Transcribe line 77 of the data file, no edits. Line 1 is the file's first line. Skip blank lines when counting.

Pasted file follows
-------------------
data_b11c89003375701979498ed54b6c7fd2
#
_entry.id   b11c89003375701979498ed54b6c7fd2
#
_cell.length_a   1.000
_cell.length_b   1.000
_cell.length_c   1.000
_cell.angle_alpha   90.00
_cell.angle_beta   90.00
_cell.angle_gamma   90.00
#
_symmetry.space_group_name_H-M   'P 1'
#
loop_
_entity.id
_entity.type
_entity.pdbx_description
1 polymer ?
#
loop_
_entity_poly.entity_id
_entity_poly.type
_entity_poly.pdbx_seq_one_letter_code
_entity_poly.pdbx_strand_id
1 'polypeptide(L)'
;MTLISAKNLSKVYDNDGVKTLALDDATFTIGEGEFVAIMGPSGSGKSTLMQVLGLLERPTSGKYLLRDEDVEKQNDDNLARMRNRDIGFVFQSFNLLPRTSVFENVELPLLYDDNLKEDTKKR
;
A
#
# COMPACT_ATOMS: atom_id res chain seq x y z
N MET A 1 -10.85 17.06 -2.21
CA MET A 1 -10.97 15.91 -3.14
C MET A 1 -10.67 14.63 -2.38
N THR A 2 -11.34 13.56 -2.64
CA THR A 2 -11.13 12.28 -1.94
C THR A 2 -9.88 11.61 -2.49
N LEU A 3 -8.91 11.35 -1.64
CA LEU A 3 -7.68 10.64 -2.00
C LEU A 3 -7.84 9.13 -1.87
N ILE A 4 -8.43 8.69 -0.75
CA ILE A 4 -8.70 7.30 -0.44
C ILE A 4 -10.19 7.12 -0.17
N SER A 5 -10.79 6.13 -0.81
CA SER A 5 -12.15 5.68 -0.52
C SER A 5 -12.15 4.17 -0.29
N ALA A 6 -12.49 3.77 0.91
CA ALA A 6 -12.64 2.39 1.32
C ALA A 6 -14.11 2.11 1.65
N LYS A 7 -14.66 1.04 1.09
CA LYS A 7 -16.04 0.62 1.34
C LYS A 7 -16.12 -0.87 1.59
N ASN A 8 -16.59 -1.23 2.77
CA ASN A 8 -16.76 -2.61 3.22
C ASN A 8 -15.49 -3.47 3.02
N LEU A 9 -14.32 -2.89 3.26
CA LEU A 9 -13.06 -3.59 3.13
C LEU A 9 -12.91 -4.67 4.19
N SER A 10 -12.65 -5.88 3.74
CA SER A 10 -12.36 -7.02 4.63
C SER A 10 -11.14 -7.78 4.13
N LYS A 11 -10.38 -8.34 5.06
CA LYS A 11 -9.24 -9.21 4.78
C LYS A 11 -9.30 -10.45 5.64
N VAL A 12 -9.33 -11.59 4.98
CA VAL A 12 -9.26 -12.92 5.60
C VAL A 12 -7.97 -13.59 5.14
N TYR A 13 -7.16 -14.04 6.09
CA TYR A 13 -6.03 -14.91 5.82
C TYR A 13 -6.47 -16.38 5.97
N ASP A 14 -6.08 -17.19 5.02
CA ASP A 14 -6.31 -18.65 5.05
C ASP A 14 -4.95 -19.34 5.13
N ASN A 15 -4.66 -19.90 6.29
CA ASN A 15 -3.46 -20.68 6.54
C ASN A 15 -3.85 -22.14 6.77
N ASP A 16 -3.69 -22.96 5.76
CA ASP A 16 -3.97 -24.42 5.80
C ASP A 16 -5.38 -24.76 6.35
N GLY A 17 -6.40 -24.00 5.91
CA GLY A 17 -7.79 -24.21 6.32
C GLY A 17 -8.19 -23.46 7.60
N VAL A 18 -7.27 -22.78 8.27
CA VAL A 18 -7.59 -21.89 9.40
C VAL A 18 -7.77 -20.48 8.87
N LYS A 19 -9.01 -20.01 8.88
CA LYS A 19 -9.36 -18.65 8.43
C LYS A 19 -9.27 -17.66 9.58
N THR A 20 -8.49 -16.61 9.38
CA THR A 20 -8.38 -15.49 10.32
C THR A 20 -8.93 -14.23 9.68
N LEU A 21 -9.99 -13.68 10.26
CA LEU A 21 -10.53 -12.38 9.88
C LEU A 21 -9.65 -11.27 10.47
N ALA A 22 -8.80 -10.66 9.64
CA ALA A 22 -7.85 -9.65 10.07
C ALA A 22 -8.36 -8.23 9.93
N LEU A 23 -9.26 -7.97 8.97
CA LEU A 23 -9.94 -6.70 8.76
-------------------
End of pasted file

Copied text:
CA ASP A 16 -3.97 -24.42 5.80